For companies like MicksGarage, the biggest challenge arising from Britain's withdrawal from the EU surrounds continued uncertainty regarding the eventual course Brexit will take.
At the Bank of Ireland Prepare for Brexit Roadshow events, business owners like Ciaran Crean will discuss how they have assessed the impact Brexit could have on their business, the actions they are taking now to mitigate them and the benefits of preparation in an uncertain environment.
Bank of Ireland representatives will highlight relevant data and sectoral insights from internal research. They will discuss how businesses can manage the challenges presented by Brexit and explore potential business opportunities.
Bank of Ireland is partnering with a number of industry bodies and advisory firms for the roadshow, including Enterprise Ireland, Bord Bia, IBEC and the British Irish Chamber of Commerce.
They will provide attendees with an overview of a range of potential Brexit outcomes and the issues they and their members are facing.
Accounting and advisory firms KPMG, Deloitte, EY, PWC, Grant Thornton, BDO and Mazars will also participate, outlining best practice for the implementation of a “Brexit Diagnostic” tool and customer experience to date.
“MicksGarage are a great example of an Irish business succeeding in e-commerce, giving themselves more export options, especially in Europe. They have identified the supply chain as a significant challenge in future post-Brexit planning and are preparing a number of supply options for different markets. Mapping your supply chains and understanding your competitors is critical to understand how your business will stack-up in the new world” - Michael Lauhoff, Director of Business Banking, Bank of Ireland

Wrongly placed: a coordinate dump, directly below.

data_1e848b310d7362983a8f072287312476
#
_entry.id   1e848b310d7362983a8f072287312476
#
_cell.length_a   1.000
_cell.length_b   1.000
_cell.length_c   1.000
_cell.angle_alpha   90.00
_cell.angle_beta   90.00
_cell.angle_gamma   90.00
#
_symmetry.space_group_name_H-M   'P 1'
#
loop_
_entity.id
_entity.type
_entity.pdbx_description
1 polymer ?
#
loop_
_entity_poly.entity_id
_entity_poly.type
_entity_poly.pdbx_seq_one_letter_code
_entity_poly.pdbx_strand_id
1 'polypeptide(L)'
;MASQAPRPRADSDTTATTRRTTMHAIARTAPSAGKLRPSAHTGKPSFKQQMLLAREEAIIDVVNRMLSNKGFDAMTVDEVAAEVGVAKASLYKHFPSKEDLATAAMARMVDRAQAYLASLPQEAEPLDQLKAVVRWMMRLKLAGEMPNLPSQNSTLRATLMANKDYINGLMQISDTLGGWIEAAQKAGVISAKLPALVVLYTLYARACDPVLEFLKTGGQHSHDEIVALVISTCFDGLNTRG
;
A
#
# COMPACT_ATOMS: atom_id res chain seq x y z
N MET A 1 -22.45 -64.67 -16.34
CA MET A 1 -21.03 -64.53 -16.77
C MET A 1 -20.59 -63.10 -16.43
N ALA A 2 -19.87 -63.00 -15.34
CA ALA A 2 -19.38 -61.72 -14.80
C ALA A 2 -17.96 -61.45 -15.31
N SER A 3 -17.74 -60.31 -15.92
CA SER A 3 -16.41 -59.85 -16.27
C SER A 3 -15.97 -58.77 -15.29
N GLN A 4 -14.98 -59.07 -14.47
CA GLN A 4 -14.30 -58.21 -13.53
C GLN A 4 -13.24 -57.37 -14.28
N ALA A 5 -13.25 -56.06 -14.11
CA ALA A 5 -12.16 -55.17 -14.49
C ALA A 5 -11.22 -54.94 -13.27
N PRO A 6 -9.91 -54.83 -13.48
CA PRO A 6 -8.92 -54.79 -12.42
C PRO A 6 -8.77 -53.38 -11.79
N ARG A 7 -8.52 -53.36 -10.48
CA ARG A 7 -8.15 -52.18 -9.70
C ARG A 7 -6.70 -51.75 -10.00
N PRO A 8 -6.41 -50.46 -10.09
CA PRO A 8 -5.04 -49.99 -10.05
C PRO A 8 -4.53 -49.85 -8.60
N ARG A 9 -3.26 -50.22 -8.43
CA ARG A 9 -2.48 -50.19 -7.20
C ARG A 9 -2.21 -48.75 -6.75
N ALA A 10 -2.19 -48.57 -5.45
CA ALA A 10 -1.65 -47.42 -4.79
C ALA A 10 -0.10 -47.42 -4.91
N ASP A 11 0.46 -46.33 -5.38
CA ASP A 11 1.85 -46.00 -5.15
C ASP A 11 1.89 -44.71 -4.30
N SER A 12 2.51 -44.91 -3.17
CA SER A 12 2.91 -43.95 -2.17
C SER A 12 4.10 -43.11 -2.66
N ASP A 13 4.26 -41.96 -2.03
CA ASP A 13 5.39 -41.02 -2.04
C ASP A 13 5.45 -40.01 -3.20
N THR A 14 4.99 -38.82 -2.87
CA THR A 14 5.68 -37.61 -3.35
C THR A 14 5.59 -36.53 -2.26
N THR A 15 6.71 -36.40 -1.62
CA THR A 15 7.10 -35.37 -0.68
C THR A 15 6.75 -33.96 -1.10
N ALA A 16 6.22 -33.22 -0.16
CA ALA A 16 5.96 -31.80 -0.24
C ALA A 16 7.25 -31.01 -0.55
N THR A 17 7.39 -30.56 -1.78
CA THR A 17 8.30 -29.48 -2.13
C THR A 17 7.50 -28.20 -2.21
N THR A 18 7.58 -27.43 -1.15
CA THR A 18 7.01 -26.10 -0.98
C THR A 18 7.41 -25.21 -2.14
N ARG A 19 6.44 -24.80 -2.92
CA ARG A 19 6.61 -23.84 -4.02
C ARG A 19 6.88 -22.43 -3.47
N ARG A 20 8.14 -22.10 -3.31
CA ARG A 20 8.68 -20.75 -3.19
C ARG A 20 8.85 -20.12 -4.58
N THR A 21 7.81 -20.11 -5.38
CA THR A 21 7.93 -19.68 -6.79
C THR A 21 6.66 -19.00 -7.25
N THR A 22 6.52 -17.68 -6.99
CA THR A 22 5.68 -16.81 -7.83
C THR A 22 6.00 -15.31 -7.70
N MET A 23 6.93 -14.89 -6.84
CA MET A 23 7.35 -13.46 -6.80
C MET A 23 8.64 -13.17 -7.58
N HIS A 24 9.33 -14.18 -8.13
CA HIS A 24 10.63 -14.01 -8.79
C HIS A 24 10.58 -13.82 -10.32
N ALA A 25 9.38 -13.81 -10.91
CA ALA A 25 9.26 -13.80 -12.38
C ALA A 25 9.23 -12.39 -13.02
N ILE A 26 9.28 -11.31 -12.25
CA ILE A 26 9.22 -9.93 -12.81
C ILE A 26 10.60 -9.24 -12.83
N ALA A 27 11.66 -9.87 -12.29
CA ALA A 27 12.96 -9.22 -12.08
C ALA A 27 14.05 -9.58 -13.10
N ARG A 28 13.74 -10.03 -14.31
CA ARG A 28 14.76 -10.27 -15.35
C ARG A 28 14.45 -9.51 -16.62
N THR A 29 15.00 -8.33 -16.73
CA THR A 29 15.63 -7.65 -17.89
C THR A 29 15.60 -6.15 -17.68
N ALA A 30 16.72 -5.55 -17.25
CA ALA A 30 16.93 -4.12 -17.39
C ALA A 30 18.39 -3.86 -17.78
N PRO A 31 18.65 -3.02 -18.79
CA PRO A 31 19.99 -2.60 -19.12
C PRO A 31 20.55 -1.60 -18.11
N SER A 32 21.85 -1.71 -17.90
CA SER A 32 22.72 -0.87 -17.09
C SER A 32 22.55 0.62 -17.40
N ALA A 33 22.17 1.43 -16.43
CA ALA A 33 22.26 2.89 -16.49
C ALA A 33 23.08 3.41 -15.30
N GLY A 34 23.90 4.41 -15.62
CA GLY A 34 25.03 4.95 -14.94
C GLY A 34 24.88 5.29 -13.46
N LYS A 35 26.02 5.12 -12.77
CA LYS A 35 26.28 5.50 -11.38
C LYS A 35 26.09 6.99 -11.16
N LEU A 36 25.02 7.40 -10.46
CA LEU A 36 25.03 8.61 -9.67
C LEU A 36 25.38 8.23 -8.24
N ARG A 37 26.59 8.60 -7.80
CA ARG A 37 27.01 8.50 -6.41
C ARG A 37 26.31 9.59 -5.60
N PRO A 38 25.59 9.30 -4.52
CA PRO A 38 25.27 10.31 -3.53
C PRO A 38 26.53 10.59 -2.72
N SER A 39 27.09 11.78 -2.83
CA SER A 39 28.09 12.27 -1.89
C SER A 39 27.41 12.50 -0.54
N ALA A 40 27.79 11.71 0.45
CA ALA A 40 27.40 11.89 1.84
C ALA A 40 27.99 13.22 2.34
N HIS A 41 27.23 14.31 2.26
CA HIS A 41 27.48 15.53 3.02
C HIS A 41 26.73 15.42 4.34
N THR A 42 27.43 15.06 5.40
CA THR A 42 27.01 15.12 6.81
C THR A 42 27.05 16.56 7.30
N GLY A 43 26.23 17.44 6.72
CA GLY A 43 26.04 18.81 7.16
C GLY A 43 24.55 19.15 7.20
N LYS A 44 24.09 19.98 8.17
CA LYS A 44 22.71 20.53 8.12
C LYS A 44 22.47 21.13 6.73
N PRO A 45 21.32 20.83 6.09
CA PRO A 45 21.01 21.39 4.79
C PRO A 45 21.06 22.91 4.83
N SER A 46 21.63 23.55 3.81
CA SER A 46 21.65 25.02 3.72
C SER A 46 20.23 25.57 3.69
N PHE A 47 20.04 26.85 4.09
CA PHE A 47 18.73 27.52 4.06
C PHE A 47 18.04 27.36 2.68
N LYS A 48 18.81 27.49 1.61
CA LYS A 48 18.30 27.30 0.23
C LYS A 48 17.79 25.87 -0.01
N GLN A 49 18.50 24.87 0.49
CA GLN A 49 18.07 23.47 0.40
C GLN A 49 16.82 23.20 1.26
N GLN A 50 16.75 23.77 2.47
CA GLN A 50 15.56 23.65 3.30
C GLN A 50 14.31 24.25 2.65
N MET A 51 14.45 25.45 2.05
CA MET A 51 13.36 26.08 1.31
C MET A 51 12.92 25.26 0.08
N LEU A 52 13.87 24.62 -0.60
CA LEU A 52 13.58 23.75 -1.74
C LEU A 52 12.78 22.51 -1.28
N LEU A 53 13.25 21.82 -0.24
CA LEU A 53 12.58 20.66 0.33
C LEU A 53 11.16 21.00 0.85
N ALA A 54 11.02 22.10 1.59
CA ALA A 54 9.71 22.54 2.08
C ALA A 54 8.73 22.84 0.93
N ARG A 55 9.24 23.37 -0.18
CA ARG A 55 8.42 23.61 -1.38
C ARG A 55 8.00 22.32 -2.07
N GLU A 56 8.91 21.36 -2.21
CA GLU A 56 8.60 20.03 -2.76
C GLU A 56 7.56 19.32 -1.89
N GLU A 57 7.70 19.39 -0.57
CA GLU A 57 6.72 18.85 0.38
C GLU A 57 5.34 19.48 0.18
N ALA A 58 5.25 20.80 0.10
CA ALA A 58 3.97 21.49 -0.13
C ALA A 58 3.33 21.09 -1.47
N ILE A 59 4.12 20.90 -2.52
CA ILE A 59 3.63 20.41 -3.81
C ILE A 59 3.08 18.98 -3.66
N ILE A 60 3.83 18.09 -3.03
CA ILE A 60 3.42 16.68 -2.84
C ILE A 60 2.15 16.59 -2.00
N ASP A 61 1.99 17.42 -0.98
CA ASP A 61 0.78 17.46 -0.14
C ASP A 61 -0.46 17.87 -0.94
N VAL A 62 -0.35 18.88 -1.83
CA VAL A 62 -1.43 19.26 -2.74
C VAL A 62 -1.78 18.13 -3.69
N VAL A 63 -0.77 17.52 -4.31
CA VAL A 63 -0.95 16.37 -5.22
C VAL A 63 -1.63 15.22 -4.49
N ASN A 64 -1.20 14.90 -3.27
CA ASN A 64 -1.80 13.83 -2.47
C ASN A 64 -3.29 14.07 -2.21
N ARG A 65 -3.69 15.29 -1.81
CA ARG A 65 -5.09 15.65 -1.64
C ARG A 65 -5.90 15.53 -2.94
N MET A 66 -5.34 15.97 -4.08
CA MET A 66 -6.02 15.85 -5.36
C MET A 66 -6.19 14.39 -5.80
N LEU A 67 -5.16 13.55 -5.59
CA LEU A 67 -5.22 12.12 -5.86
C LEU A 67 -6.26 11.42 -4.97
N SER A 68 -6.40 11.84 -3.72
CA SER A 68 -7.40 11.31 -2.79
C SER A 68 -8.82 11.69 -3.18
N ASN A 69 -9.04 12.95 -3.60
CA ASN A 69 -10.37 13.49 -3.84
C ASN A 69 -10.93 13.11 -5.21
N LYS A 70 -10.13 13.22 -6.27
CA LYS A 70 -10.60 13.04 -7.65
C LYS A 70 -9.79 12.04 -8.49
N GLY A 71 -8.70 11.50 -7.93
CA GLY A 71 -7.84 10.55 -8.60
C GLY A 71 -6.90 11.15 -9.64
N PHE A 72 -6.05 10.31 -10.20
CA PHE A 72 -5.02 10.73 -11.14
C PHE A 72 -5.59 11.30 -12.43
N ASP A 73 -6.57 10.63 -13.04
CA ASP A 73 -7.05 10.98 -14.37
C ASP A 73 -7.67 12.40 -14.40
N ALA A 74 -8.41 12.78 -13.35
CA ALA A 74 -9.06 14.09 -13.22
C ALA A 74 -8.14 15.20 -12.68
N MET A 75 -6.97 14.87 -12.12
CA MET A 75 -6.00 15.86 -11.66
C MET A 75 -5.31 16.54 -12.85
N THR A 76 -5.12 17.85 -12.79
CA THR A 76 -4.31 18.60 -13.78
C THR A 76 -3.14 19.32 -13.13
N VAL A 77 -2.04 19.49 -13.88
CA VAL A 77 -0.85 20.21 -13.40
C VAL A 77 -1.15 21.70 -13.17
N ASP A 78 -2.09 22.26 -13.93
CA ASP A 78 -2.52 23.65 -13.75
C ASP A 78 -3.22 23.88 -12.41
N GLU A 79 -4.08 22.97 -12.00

"Indigenous Irish companies that trade with the UK are facing unprecedented challenges with the onset of Brexit. Undoubtedly, the best outcome for Irish business would be a maintenance of the status quo. The more likely scenario, with the UK leaving the customs union and the single market, is customs, tariffs and border controls for trade between Ireland and the UK. This will lead to increased costs for Irish business. It is the extent to which this happens that is open to debate, not the fact that it is going to happen. The first task therefore is to ensure that Irish business is aware of these potential implications. This sounds obvious but there is a growing concern, borne out by recent surveys, that many companies are still not aware of the potential consequences of Brexit. Deloitte has developed The Brexit Lab to assist companies conduct an in-depth analysis of their current business model, to identify what changes may be necessary, to help position companies to benefit from new opportunities and to mitigate risks. Our advice would be that businesses should act now and plan for maximum change." - David Carson, Brexit Lead, Deloitte
"The UK has long been a vital trading partner for Ireland and this is felt most acutely in our indigenous sector where 50 per cent of exports are destined for this market. These sectors are largely sustained through SMEs. They employ more than 69 per cent of the Irish workforce, so protecting their trade needs to be a fundamental part of our Brexit response. We are working hard to help our members prepare for Brexit and get themselves “Brexit Ready”. Our recently published Brexit Toolkit provides practical advice and steps that businesses can take now to help plan for whatever outcome might arise from the Brexit negotiation process." - Eoin O'Neill, President, British Irish Chamber of Commerce